View from the O-Zone: 'Definitely a Hall of Famer'

20170131-Tony.jpg

<br> JACKSONVILLE – Tom Coughlin was giddy and beaming. And why not?

These were good memories, vivid memories, proud memories …

But make no mistake:

When the Jaguars’ executive vice president of football operations talked at EverBank Field late Tuesday morning, he did so to make what he considered an important, inarguable point.

Tony Boselli is worthy of what could happen Saturday. Absolutely and without question.

“This guy is definitely a Hall of Famer,” Coughlin said.

This was a cool scene Tuesday, one that just felt right.

Here was Coughlin – the Jaguars’ first head coach and general manager – in the bowels of the ‘Bank. He wore a Jaguars logo again and was talking about the player he made the cornerstone of the then-expansion Jaguars by selecting him No. 2 overall in the 1995 NFL Draft.

That was Boselli at the time was a physically gifted, oh-so-ready-for-the-NFL left tackle from the University of Southern California. Fast forward to this week, and Boselli is now for the first time one of 15 modern-era finalists for the Pro Football Hall of Fame.

With this year’s Hall voting scheduled for Saturday, Coughlin – named to his current EVP/football operations role only three weeks ago – spoke to local media about the first player ever selected by the Jaguars in an NFL draft.

Coughlin made a ton of good points, correct points, because there’s no question the Jaguars’ first cornerstone also was one of the NFL’s best left tackles ever. There’s no question he was one of the best players in his position in the Golden Era of the position.

There’s no question he is Hall-of-Fame worthy. We’ll find out Saturday – the night before Super Bowl LI in Houston – if enough Hall voters agree to get Boselli in this year, but Coughlin knows it.

And he more than annunciated it Tuesday.

“Remember, the era in which he played: there were so many great tackles,” Coughlin said of an era that included Hall-of-Fame left tackles Willie Roaf, Walter Jones, Jonathan Ogden and Orlando Pace. “With the era of really outstanding tackles, always to have his name mentioned in that group is a great tribute to him. Those guys are Hall of Famers. Boselli should be in the Hall of Fame.”

Boselli to make the Hall needs the vote of at least 40 of 48 Hall voters. Jaguars senior vice president of communications Dan Edwards detailed Boselli’s case with a packet sent to all 48 voters. In it are quotes from Roaf, Hall of Fame executive Bill Polian, former Pro Bowl defensive lineman Michael McCrary and Hall of Fame left tackle Anthony Munoz and letters supporting Boselli from Coughlin, Cincinnati Bengals Head Coach Marvin Lewis, CBS analyst Phil Simms and legendary NFL personnel man Gil Brandt.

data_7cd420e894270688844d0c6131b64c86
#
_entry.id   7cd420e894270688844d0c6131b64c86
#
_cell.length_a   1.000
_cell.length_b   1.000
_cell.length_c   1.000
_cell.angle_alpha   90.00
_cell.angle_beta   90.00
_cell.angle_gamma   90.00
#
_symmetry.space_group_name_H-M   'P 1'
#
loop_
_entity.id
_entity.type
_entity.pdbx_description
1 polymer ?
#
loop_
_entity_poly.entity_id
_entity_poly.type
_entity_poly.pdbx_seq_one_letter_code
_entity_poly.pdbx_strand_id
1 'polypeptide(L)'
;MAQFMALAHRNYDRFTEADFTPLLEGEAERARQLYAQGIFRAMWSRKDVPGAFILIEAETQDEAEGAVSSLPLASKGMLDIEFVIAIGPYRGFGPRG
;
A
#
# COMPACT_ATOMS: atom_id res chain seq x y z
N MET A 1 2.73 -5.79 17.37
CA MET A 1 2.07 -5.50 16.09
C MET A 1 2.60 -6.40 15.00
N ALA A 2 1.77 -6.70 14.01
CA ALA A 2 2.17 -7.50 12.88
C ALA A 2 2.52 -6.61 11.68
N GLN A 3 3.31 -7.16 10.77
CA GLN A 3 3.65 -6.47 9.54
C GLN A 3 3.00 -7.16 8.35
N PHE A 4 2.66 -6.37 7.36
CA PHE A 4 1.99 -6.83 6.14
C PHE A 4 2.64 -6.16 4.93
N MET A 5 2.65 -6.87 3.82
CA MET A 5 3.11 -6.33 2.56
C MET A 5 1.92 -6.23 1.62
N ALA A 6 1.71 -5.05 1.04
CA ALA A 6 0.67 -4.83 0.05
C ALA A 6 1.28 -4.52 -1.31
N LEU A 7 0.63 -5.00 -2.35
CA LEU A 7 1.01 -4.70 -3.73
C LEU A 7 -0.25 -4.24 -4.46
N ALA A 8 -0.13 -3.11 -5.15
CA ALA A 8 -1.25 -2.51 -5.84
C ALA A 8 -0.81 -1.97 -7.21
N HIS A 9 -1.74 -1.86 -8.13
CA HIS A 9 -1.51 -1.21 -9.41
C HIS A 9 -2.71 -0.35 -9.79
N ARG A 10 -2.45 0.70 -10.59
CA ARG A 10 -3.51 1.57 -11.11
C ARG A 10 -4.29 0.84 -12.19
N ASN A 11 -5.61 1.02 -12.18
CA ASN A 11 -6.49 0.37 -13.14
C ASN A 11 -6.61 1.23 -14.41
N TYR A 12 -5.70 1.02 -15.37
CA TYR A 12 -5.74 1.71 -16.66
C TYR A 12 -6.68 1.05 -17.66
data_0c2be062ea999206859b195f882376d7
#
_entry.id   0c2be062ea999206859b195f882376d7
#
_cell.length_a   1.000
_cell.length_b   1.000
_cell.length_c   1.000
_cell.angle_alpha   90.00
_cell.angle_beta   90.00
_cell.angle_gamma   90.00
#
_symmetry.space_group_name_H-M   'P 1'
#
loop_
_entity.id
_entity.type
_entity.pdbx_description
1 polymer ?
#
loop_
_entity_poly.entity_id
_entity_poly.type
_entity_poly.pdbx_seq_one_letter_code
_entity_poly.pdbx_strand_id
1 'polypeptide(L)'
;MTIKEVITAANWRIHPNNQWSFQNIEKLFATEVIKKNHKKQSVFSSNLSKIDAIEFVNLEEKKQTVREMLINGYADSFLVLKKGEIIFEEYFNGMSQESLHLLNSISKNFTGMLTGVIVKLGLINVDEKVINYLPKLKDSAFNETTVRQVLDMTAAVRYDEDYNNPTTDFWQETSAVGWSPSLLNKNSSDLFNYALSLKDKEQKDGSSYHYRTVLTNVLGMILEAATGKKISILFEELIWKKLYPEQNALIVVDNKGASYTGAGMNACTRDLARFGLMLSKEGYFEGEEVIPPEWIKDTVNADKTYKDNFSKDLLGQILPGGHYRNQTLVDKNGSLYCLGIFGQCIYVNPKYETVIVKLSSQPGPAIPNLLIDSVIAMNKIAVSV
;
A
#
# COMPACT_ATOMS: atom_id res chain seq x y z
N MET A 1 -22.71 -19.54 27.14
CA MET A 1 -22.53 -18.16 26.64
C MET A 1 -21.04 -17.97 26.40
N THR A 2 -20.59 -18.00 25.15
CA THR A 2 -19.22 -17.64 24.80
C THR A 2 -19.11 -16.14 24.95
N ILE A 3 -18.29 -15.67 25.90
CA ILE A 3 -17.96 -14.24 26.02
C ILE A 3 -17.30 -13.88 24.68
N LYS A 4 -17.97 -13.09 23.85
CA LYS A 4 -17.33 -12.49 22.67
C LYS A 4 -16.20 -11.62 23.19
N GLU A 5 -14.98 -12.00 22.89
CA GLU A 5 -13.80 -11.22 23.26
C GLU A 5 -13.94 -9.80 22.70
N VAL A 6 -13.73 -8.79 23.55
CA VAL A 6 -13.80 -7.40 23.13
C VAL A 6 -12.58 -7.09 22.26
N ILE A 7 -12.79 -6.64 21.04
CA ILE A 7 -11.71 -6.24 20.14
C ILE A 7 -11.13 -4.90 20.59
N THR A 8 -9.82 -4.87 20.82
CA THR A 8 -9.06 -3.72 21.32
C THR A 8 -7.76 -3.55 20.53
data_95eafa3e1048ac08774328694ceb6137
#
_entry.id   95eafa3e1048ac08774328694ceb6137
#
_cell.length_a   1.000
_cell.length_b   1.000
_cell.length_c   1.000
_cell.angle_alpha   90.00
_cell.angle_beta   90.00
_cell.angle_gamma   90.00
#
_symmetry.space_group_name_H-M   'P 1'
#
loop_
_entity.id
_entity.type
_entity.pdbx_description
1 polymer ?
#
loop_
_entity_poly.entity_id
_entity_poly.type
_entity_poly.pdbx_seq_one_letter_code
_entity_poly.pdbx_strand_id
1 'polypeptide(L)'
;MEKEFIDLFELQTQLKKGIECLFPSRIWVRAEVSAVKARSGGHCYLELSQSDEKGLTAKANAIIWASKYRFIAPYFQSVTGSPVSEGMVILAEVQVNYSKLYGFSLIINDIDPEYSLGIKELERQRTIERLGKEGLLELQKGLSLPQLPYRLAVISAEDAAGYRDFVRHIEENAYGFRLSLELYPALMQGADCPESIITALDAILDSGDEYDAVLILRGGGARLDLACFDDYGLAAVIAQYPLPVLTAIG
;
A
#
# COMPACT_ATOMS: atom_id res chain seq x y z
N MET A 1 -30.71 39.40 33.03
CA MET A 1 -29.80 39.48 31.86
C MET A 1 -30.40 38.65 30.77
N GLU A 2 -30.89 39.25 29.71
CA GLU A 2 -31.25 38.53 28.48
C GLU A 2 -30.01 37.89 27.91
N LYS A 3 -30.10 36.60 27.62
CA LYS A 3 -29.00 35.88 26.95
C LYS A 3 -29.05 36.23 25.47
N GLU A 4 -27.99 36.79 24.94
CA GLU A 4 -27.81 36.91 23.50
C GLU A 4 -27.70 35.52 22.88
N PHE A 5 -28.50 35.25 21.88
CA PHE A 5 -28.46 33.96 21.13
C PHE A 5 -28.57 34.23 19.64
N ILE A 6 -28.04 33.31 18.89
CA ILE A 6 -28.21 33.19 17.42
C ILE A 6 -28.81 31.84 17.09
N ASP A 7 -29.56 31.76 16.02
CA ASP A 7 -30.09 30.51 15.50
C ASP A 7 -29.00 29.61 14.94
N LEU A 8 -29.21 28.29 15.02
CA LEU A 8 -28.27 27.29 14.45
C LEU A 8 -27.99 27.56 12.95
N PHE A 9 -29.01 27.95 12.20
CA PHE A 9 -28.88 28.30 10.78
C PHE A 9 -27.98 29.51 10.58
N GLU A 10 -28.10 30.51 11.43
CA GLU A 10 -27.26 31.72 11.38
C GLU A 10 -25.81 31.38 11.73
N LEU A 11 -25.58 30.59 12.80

Simms wrote of a time in September 1998 when the Jaguars were to play the Kansas City Chiefs in Jacksonville. Chiefs linebacker Derrick Thomas had had six sacks against Oakland the week before, and Simms the night before Chiefs-Jaguars game asked Coughlin how he planned to handle Thomas.

Coughlin recalled the story Tuesday:

“He was expecting something dramatic, strategic: ‘We’re going to go over there and chip; we’re going to always slide to Derrick Thomas … we’re going to do all of these things.’ When he asked me the question, I said, ‘What do you mean what are we going to do? We’re going to put Boselli on Derrick Thomas and see where it goes.’ That’s the way I felt from day one.”

Thomas did not have a sack in the game.

That was just one Boselli memory Coughlin shared Tuesday. He talked of working out Boselli in Los Angeles before the ’95 draft, and how impressed he was with the traits of the player who would become a five-time Pro Bowl selection and a three-time All-Pro selection: the athleticism, competitiveness, drive, nastiness, intelligence. He talked of knowing he planned to select Boselli, and trying to hide his intentions in the weeks and days leading to the draft. He talked of calling Boselli after the selection, and he talked, too, of Boselli’s reply.

“What took you so long?”

Coughlin, too, talked of Boselli’s first game: a Sunday night matchup with the Green Bay Packers in Jacksonville in Week 4 of the 1995 season. Boselli had missed the first three games after sustaining a knee injury in training camp.

“I held him for a little bit in the first quarter and then I said, ‘Go,’’’ Coughlin said. “And that was the last time I worried about anybody coming off that side, and that’s a true story.”

No, Coughlin didn’t worry about the edge with Boselli, because in Boselli he selected not only a cornerstone but the heart and identity of those early Jaguars teams. Boselli was the first player to be inducted into the Pride of the Jaguars, and he remains in this writer’s opinion the best player in franchise history. Coughlin was asked late in Tuesday’s availability if it was a bit unreal in retrospect that the first selection could have been turned out to be all of what was expected and more.

“Look who picked him,” Coughlin said. He smiled. His point was made.

The cornerstone is worthy. Absolutely and without question.

This article has been reproduced in a new format and may be missing content or contain faulty links. Please use the Contact Us link in our site footer to report an issue.

Related Content

Advertising